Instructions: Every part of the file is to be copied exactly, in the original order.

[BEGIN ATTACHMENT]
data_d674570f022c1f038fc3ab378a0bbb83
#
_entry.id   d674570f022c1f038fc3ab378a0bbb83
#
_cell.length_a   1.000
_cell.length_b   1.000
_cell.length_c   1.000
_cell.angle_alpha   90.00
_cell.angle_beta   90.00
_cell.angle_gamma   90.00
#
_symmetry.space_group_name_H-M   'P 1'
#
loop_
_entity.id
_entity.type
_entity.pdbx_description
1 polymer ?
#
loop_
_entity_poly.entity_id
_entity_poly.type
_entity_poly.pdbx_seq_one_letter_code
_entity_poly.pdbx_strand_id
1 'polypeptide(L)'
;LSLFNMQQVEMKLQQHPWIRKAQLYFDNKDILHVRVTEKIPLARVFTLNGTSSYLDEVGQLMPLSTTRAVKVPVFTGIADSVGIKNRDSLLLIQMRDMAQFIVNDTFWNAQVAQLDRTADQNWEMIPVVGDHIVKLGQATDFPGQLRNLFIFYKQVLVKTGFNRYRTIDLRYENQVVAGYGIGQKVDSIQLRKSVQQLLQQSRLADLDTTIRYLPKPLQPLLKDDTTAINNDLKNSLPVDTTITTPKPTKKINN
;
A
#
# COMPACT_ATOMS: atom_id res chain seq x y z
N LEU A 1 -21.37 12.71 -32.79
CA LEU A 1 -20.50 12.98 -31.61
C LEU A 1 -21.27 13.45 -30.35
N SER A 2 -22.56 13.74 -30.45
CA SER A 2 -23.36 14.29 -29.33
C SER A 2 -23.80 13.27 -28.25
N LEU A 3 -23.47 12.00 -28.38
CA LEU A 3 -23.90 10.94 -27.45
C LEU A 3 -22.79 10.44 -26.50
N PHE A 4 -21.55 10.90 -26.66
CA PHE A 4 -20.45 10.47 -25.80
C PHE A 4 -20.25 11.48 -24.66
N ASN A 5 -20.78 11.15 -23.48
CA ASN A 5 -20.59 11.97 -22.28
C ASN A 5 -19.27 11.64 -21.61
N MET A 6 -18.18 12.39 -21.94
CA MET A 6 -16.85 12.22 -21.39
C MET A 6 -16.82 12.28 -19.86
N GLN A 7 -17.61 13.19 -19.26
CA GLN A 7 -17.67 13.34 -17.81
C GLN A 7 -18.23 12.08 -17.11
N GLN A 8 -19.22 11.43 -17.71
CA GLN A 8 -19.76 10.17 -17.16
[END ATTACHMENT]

data_d674570f022c1f038fc3ab378a0bbb83
#
_entry.id   d674570f022c1f038fc3ab378a0bbb83
#
_cell.length_a   1.000
_cell.length_b   1.000
_cell.length_c   1.000
_cell.angle_alpha   90.00
_cell.angle_beta   90.00
_cell.angle_gamma   90.00
#
_symmetry.space_group_name_H-M   'P 1'
#
loop_
_entity.id
_entity.type
_entity.pdbx_description
1 polymer ?
#
loop_
_entity_poly.entity_id
_entity_poly.type
_entity_poly.pdbx_seq_one_letter_code
_entity_poly.pdbx_strand_id
1 'polypeptide(L)'
;LSLFNMQQVEMKLQQHPWIRKAQLYFDNKDILHVRVTEKIPLARVFTLNGTSSYLDEVGQLMPLSTTRAVKVPVFTGIADSVGIKNRDSLLLIQMRDMAQFIVNDTFWNAQVAQLDRTADQNWEMIPVVGDHIVKLGQATDFPGQLRNLFIFYKQVLVKTGFNRYRTIDLRYENQVVAGYGIGQKVDSIQLRKSVQQLLQQSRLADLDTTIRYLPKPLQPLLKDDTTAINNDLKNSLPVDTTITTPKPTKKINN
;
A
#
# COMPACT_ATOMS: atom_id res chain seq x y z
N LEU A 1 -21.37 12.71 -32.79
CA LEU A 1 -20.50 12.98 -31.61
C LEU A 1 -21.27 13.45 -30.35
N SER A 2 -22.56 13.74 -30.45
CA SER A 2 -23.36 14.29 -29.33
C SER A 2 -23.80 13.27 -28.25
N LEU A 3 -23.47 12.00 -28.38
CA LEU A 3 -23.90 10.94 -27.45
C LEU A 3 -22.79 10.44 -26.50
N PHE A 4 -21.55 10.90 -26.66
CA PHE A 4 -20.45 10.47 -25.80
C PHE A 4 -20.25 11.48 -24.66
N ASN A 5 -20.78 11.15 -23.48
CA ASN A 5 -20.59 11.97 -22.28
C ASN A 5 -19.27 11.64 -21.61
N MET A 6 -18.18 12.39 -21.94
CA MET A 6 -16.85 12.22 -21.39
C MET A 6 -16.82 12.28 -19.86
N GLN A 7 -17.61 13.19 -19.26
CA GLN A 7 -17.67 13.34 -17.81
C GLN A 7 -18.23 12.08 -17.11
N GLN A 8 -19.22 11.43 -17.71
CA GLN A 8 -19.76 10.17 -17.16